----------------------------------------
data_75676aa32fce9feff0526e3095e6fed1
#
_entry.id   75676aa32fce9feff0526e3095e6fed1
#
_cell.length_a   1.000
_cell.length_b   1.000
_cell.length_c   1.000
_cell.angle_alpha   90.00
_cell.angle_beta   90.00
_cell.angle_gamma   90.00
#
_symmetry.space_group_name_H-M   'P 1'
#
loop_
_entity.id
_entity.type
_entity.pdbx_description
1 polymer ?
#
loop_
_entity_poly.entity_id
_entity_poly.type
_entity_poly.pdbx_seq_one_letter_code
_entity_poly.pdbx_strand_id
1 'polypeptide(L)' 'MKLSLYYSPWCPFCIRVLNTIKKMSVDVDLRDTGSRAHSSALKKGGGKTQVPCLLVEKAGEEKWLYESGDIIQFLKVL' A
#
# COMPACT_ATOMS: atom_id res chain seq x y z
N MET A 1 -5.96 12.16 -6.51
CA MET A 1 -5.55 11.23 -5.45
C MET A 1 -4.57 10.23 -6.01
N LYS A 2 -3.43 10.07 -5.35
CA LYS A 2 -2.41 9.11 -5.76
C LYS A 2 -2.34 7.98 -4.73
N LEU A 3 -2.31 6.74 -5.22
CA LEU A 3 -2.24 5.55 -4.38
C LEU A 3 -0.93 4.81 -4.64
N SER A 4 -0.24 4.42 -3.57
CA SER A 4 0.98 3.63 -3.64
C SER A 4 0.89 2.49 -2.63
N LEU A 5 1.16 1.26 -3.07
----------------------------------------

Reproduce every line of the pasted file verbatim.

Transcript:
data_75676aa32fce9feff0526e3095e6fed1
#
_entry.id   75676aa32fce9feff0526e3095e6fed1
#
_cell.length_a   1.000
_cell.length_b   1.000
_cell.length_c   1.000
_cell.angle_alpha   90.00
_cell.angle_beta   90.00
_cell.angle_gamma   90.00
#
_symmetry.space_group_name_H-M   'P 1'
#
loop_
_entity.id
_entity.type
_entity.pdbx_description
1 polymer ?
#
loop_
_entity_poly.entity_id
_entity_poly.type
_entity_poly.pdbx_seq_one_letter_code
_entity_poly.pdbx_strand_id
1 'polypeptide(L)' 'MKLSLYYSPWCPFCIRVLNTIKKMSVDVDLRDTGSRAHSSALKKGGGKTQVPCLLVEKAGEEKWLYESGDIIQFLKVL' A
#
# COMPACT_ATOMS: atom_id res chain seq x y z
N MET A 1 -5.96 12.16 -6.51
CA MET A 1 -5.55 11.23 -5.45
C MET A 1 -4.57 10.23 -6.01
N LYS A 2 -3.43 10.07 -5.35
CA LYS A 2 -2.41 9.11 -5.76
C LYS A 2 -2.34 7.98 -4.73
N LEU A 3 -2.31 6.74 -5.22
CA LEU A 3 -2.24 5.55 -4.38
C LEU A 3 -0.93 4.81 -4.64
N SER A 4 -0.24 4.42 -3.57
CA SER A 4 0.98 3.63 -3.64
C SER A 4 0.89 2.49 -2.63
N LEU A 5 1.16 1.26 -3.07